A few more pictures and thoughts from the Dallas Quilt Show. My pictures aren't great. I apologize.
I love this fabric and paper small quilt by Linda Creagh.
Her best friend died with delivering newspapers. So tragic. But such a lovely artistic memorial.
Here is the Best of Show by Cheri Meineke-Johnson and Linda Taylor. It's quite masterful. Cheri made it while her husband was going through cancer treatment.
The back is embellished with 22,000 heat set crystals which she said represent "the light at the end of the tunnel." This is a close up of the back... the shimmery reflecting crystals don't really show up as well as they did in real life.
I just loved this asparagus block which was part of a larger quilt with several vegetable blocks by Laura McClure.
Every year the chair of the Dallas Quilt Show (a gigantic volunteer job), choses a show theme. This year it was Modern Quilts. There is a separate judged category with prizes specifically for the show theme.
Here is one of the modern quilts I really liked.
I especially liked the artist statement by Amy Terrell. Can you read it? It says "The inspiration for this quilt was three glasses of wine, a blank piece of paper and a new fountain pen."
This quilt was made by Marie Zackowski who actually was the show chair this year. Hooray Marie! Great show. And a great quilt. Love the setting, color palette and simplicity of this beauty.
This quilt was interesting and shows the direction and possibilities with machine embroidery. It's called A Pocket Full of Paisley and was made by Lorilynn King. Each of those paisleys are designed by the artist, stitched on her machine, then composed and attached to the quilt.
You may get a sense of the dimension of the quilt with this close up. It won first place in the "other techniques" category.
I really loved this medallion style quilt. It's called Ring Around the Mole and was made and designed by Shannon Conley. She says it features one or more mammals from each order native to Oklahoma.
Here you can see the bat, possum, bison, armadillo, rabbit, prairie dog?, mouse and mole. The mole was appliquéd in velvet.
Here's another from the modern category that I really liked. It's by Shannon Page.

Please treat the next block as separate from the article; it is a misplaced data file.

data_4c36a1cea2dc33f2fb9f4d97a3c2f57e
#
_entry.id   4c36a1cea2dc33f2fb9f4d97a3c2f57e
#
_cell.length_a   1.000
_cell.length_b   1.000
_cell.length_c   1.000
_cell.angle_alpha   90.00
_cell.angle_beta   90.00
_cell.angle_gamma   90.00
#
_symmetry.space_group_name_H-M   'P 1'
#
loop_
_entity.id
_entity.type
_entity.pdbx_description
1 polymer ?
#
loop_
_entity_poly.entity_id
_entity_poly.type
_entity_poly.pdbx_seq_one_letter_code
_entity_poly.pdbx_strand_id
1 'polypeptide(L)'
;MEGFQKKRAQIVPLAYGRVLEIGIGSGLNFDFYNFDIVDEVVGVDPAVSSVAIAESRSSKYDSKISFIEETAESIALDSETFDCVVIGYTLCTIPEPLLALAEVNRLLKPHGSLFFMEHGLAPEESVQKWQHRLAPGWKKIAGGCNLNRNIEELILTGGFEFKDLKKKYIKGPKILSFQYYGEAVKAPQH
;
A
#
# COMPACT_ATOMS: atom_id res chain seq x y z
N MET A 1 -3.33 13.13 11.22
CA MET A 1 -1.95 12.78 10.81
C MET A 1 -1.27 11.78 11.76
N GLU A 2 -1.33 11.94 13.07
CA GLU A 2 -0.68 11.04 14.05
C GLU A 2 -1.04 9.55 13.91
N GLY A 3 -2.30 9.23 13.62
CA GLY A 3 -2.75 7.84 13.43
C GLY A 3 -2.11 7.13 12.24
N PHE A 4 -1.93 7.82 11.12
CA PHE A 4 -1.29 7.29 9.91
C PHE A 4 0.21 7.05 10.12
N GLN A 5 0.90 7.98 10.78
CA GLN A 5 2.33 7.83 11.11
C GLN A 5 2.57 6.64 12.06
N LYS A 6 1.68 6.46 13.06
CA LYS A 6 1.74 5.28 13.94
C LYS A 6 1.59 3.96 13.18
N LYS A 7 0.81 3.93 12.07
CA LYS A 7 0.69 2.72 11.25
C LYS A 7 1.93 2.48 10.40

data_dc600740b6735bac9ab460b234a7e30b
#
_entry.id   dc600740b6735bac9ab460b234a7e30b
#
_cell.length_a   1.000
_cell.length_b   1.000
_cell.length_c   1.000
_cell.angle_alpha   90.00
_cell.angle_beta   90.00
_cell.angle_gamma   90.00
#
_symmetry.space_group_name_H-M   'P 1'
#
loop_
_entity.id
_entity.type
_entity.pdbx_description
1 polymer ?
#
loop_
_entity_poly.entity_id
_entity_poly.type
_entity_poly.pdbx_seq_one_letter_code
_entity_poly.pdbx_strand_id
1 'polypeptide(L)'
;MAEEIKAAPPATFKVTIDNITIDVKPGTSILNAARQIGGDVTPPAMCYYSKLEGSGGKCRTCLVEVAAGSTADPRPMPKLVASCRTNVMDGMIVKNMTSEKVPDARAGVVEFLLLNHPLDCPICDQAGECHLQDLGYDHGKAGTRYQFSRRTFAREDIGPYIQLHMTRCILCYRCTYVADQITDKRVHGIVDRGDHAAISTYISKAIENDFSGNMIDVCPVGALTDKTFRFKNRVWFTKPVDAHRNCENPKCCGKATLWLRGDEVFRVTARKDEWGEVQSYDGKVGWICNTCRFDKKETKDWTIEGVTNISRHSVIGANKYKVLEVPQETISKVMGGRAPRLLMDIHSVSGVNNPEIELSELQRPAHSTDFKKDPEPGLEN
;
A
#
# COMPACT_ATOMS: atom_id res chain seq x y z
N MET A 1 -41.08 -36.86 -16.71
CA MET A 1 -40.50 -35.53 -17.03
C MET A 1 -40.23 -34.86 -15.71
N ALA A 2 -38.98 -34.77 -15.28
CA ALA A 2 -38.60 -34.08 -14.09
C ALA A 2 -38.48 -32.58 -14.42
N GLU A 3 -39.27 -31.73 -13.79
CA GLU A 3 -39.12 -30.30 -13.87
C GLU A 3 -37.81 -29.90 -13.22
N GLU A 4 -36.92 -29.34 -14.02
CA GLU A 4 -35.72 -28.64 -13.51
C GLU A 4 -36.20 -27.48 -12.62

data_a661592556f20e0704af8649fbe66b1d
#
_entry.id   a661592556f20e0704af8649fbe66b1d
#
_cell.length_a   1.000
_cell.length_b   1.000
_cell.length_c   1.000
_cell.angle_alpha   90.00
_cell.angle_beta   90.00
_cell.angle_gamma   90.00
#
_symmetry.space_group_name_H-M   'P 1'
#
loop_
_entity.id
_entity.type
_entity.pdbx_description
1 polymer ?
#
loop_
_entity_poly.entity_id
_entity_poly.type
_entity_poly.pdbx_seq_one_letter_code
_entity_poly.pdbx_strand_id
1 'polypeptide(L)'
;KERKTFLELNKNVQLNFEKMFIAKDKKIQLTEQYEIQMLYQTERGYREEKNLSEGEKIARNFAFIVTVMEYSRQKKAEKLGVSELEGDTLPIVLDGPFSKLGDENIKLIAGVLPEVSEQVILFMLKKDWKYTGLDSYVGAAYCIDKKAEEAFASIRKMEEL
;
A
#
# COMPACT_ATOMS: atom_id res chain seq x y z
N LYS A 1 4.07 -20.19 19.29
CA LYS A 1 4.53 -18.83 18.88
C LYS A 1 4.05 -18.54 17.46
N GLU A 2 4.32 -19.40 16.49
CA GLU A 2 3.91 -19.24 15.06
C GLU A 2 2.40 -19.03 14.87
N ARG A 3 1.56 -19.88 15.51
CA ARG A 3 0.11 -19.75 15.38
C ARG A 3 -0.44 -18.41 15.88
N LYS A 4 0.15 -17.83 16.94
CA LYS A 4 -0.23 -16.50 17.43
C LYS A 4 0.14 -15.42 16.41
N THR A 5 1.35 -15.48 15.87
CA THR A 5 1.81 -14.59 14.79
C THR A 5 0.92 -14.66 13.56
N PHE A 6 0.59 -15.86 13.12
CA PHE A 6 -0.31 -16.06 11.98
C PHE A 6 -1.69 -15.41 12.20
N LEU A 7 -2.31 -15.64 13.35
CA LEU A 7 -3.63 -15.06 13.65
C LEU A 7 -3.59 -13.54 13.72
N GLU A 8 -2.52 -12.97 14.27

Another great modern by Rachel Bryan.
Here is the first place winner in the modern category. It's called Hex Checks by Wilma Moss. The quilting is exquisite. In fact, it feels like a sampler of beautiful free motion motifs -- plus the fun hex shapes and fabrics.
As I looked at the winners in the modern category, it seemed to me that the judges were recognizing quilts with particularly notable quilting. When I think of Modern Quilts, I don't think of the quilting as one of the most important features. If I had been a judge, I might have leaned more toward recognizing quilts with great "modern" design, rather than stand-out quilting.
I think this was my favorite quilt in the whole show. Can you believe it? There were several Baltimore album style quilts and this one had the most character, I thought.
It's called Civil War Bride by Timi Ann Welch and it's based on The Bird of Paradise Quilt in the American Folk Museum in New York City. I think that's the groom there, wrangling his elephant. (???)
I love the owls in the border above and the robin with her nest here.
And here is the smiling bride!
A few more thoughts on judging. Inevitably, when I go to a show, I think about how I would have judged it, to which quilts I would have given blue ribbons. I'm not a judge and I don't think it's productive to criticize or question the judging. That's for the show administrators to manage. But, I did enjoy perusing the "Pictorial" category and thinking about which quilts I liked and why.
Here is Chihuly's Gondola by Melissa Sobotka. This quilt won the $10,000 Best of Show Prize at the International Quilt Festival in Houston last fall.
Here is the first place winner in Pictorial: I Dream of Wild Horses by Kristin Vierra.
Carol Morrisey's Spider Lillies won an Honorable Mention in the same category.
The second place winner was Chloe by Theresa Fetch. Sorry I cut off the side of the quilt.
To me, the spider lilies and the Chihuly quilt were the stand outs in this category, when I think about art created from fabric. You can see a full list of all the winners here.
One thing I love about the Dallas show is that there are tons of categories. There are also some categories for artisans -- people who don't teach/sell patterns/etc and other categories for masters -- people who generate some income from their quilts or have won at least two first place ribbons in the show in the past. Fabulous! More quilts and good, equitable competition. Some categories are open to everyone.
I leave you with a couple of shots from the Master Art Category.
Further down the row in the same category, you find my Blue Chair Mantra and Heather's String Theory.
Like I said, yesterday... mostly I'm just thankful for such talented, inspiring friends and I'm eager to get back in the studio!